Navigating the Many Highs and Lows of Life With SMA
I recently attended my first pop culture convention since the onset of the COVID-19 pandemic. Masked up, I felt right at home among the crowds of “Star Wars” and “Stranger Things” cosplayers passing by. Though it had been three years since my last con, I eagerly anticipated a day full of quirky costumes, creator signings, and waiting in line at the concession stand for greasy chicken tenders.
The day started off great as the convention staff gave the friend who came with me free admission for serving as my honorary personal care assistant. He emptied my catheter that afternoon and charged my wheelchair when the battery ran low, so he definitely earned his stripes. We also received fast passes to cut in line for all the celebrity signings, which is a sweet deal when the guests included Giancarlo Esposito and Brendan Fraser. For me, I was set on meeting my personal hero and ambulatory doppelgänger, Kevin Smith.
As I reveled in the sheer geekery of meeting Smith, a cult movie director and podcaster, just hours after taking a selfie with “Stranger Things” actor Grace Van Dien (“CHRISSY, WAKE UP!”), I was pretty thankful for the beauty of disability perks. I felt a bit like nerd royalty as I cut past the dozens of other fans who had to wait for a much longer period of time. It didn’t even faze me that in between signings, an employee at the ticket booth said to me, “Don’t run anyone over! I know you want to.”
I’m sure this person’s stand-up career is going exceedingly well.
Yet as the day wore on, my body reminded me of its limitations. When I’m in my element and surrounded by things and people I love, it’s easy to ignore the effects of SMA. Though I’m more cognizant of it today, there have been plenty of instances where I’ve completely ignored signs of fatigue and pushed myself too hard.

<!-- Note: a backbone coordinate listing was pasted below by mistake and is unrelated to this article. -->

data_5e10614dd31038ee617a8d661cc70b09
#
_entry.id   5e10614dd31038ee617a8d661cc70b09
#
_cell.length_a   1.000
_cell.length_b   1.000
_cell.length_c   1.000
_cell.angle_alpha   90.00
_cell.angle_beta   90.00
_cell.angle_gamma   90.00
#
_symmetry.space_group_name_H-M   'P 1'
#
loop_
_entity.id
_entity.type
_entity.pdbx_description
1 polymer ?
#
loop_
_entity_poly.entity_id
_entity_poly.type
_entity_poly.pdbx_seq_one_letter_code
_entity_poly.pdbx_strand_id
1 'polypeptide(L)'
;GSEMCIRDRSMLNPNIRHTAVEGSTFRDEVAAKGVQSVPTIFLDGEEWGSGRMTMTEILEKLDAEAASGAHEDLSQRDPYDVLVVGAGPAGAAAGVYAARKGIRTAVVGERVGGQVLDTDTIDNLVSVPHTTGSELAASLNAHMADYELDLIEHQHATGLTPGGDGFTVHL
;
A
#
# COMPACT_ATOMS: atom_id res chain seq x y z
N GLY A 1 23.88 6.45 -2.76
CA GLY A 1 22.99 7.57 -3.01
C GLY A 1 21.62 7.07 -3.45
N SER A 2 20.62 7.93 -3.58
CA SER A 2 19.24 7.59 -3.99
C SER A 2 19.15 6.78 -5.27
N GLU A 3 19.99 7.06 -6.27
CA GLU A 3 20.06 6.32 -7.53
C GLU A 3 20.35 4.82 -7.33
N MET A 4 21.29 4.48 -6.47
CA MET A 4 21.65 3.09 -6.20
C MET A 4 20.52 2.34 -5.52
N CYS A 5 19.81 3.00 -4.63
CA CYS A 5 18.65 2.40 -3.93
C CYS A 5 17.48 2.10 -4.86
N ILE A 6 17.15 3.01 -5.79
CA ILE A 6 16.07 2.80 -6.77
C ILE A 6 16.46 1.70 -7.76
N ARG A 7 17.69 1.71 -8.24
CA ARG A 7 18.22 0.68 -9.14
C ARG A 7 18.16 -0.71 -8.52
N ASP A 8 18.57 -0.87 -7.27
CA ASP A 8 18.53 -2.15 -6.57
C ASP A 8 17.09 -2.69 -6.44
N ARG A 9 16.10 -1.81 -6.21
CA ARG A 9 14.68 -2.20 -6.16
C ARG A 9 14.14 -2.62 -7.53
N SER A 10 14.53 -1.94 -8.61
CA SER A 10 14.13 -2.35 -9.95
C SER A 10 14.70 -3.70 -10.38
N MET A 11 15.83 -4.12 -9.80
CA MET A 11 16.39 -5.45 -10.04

In this case, I was more cooperative with my body. Around lunchtime, the arm that I use to drive my chair was starting to wear out. I had been maneuvering around the convention floor for a couple of hours at that point, and I knew it was time for a break. My friend and I pulled over to a corner and grabbed lunch. Afterward, I attended a panel, which gave me another 45 minutes to sit and rest my arm.
Pacing myself certainly helped, but the frustrating truth is that my right arm, which I use the most, has been wearing out more easily these days. From instances where I struggled to cross the street to pausing repeatedly in the middle of Disneyland during my recent trip, just getting from point A to point B can feel like a Herculean task. Whereas moving the joystick on my chair used to be something I didn’t even think about, I now have to factor in how much energy I have and if I need someone with me in case my energy plummets.
This is the reality of SMA. My disabled life isn’t the miserable existence that media outlets and societal stigmas often portray it as, but I’d be lying if I said it didn’t take a toll on me. There are days when I wish I didn’t strain myself driving up and down the ramp to my house or have to deal with my butt getting sore from sitting all day. Then there are days when I’m really glad I get to cut in line to meet Kevin Smith and have people marvel at the sight of my Jaco robotic arm in action.
Living with SMA is an amalgamation of ups and downs. It teaches you to constantly adapt to any scenario and to embrace things as they come.
Now, check out my new office decoration.
Note: SMA News Today is strictly a news and information website about the disease. It does not provide medical advice, diagnosis, or treatment. This content is not intended to be a substitute for professional medical advice, diagnosis, or treatment. Always seek the advice of your physician or other qualified health provider with any questions you may have regarding a medical condition. Never disregard professional medical advice or delay in seeking it because of something you have read on this website. The opinions expressed in this column are not those of SMA News Today or its parent company, BioNews, and are intended to spark discussion about issues pertaining to spinal muscular atrophy.
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